* One of the Claremont Colleges (5Cs) in California pulled funding for a mad scientist theme party at 5C’s Harvey Mudd College, after concerns that the party trivialized mental health concerns and didn’t involve mental health services users, though the party continued as planned: http://www.nydailynews.com/news/national/college-party-platform-political-correctness-article-1.2381468

* The EEOC is suing Emory University Hospital for disability discrimination after hiring someone to replace a disabled employee (and veteran) on a two-week leave for emergency surgery: http://www.eeoc.gov/eeoc/newsroom/release/9-30-15c.cfm

* The Multi-Service Eating Disorders Association (MEDA) is offering a free online resource for college students with eating disorders, including tips for college professionals working with them: http://www.medainc.org/wp-content/uploads/2015/09/MEDA-College-Guide.pdf

* University of Wisconsin-Whitewater student Katelyn Pena is profiled in the campus newspaper, as a student, runner, Latina, and a Deaf ASL user: http://royalpurplenews.com/disabilities-dont-stop-pena/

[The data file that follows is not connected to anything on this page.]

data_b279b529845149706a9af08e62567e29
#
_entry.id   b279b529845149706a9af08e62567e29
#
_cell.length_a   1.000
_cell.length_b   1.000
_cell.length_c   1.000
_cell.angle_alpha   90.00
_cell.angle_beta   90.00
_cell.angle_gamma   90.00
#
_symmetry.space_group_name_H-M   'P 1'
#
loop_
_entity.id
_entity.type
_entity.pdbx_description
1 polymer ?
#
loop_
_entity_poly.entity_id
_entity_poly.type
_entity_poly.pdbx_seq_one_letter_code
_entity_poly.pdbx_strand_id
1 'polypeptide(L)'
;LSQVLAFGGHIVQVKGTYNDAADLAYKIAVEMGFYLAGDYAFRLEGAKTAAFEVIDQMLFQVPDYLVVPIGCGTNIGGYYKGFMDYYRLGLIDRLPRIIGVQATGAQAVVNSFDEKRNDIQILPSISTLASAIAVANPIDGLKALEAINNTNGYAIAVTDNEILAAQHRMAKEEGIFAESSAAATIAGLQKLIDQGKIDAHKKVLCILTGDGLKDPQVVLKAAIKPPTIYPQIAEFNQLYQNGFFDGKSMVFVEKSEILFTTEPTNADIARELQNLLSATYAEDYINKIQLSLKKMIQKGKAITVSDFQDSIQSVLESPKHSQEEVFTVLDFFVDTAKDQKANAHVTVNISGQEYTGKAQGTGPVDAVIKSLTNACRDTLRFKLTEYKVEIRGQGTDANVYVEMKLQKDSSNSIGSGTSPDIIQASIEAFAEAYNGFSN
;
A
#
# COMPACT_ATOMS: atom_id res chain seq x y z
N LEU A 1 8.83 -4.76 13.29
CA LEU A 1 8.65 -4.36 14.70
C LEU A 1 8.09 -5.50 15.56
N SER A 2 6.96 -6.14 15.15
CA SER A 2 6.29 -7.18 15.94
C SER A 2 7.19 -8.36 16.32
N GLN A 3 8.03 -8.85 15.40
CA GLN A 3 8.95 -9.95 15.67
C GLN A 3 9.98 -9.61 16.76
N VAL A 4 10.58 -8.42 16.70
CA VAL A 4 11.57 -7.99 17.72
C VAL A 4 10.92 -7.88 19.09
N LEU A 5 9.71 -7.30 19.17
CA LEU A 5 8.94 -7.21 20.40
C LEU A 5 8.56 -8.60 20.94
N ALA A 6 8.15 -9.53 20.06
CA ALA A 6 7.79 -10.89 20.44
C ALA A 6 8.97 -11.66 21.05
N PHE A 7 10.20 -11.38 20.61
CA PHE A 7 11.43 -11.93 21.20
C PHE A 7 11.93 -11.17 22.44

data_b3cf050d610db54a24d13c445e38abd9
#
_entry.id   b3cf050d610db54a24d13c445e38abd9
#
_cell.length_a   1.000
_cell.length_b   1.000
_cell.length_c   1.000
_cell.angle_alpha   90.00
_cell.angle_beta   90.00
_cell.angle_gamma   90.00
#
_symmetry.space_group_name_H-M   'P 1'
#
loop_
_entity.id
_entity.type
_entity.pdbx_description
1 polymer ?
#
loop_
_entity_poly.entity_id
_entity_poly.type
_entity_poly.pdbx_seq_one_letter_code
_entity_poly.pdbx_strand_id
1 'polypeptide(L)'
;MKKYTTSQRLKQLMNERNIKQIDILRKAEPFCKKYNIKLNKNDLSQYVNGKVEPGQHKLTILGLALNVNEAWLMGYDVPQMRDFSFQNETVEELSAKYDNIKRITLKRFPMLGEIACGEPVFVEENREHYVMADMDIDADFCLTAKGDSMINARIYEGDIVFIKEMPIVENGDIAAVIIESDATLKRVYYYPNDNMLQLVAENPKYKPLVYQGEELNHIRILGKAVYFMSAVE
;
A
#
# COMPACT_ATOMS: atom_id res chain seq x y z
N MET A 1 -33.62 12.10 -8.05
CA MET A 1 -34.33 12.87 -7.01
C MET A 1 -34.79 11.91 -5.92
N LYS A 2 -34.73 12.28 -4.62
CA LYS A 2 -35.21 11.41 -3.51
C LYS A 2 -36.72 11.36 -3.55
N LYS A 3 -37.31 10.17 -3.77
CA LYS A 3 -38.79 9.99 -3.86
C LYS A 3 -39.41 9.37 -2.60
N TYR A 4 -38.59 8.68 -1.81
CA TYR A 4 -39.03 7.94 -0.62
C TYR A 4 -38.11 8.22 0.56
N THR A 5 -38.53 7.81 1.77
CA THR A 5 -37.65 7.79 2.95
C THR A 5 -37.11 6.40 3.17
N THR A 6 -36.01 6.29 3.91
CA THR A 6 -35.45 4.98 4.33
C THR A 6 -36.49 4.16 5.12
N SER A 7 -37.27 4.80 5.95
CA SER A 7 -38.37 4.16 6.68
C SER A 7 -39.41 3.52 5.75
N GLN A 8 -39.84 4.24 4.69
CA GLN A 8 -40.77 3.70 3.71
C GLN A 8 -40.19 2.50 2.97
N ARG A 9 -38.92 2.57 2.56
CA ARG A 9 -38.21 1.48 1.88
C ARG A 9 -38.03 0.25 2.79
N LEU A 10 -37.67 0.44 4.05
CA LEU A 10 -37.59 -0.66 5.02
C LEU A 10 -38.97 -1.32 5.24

* Mental health services user and professor Peter Beresford is the new director of DRILL, a five-year disability research program in the UK that is led by people with disabilities at all levels: http://www.brunel.ac.uk/news-and-events/news/news-items/ne_446489

* Friends of a Baylor University student with CP set up an online fundraiser to raise money for his electric scooter, but they believe the campus should have done more to help with transportation; the campus notes that it has an accessible shuttle and is in compliance with the ADA (video captioned, but not audio described): http://www.kwtx.com/ourtown/home/headlines/Waco--Disabled-BU-Student-Says-School-Offered-Little-Help-329939911.html

* Eight years ago, Swarthmore began improving physical access under an agreement with the Department of Justice, but students and administrators have different opinions about whether the college has made progress: http://swarthmorephoenix.com/2015/10/01/students-in-wheelchairs-face-access-issues/

* A college student in Glasgow celebrates her recovery from an eating disorder by dancing in a local mall and volunteering to help others: http://www.renfrewshire24.co.uk/2015/10/02/nicole-steps-out-of-eating-disorder-nightmare-with-mall-dance-performance/

* One of the models with disabilities getting attention is art school graduate Melanie Gaydos who is blind and has no hair or teeth due to a genetic condition (video has no captions or audio description): http://www.viralthread.com/she-was-viciously-bullied-as-a-child-for-having-no-hair-or-teeth-now-shes-having-the-last-laugh/?

* Jenelle Pitt, professor of rehabilitation at Fresno State, has won national recognition for her work on rehabilitation for people from minority backgrounds: http://tricountysentry.com/blog/fresno-state-prof-pitt-wins-national-award-for-disability-and-multicultural-advocacy/